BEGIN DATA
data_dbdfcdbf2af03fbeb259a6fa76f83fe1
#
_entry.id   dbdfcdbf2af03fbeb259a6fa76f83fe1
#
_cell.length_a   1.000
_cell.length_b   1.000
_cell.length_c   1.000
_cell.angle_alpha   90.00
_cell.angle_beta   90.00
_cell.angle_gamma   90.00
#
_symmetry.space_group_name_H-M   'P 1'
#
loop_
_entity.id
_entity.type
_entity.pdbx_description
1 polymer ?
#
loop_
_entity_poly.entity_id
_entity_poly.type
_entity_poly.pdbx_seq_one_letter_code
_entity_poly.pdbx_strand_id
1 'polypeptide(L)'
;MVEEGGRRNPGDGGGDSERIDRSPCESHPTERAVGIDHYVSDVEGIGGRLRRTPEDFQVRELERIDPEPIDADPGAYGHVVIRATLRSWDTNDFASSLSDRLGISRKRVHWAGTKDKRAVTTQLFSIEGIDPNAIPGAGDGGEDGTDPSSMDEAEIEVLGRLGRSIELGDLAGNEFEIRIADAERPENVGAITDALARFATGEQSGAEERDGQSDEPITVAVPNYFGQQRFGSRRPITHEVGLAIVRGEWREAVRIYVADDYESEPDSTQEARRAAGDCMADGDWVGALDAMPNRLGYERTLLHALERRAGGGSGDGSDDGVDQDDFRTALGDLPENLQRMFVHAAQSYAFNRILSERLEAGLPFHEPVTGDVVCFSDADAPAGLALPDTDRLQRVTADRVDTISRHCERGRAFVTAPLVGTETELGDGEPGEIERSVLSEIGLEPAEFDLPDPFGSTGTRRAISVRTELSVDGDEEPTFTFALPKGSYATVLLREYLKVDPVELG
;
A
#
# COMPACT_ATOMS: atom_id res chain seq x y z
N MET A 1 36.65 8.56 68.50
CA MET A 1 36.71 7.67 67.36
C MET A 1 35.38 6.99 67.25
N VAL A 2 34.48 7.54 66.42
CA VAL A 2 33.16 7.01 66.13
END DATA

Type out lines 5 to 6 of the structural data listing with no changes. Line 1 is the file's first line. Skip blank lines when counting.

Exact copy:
_cell.length_a   1.000
_cell.length_b   1.000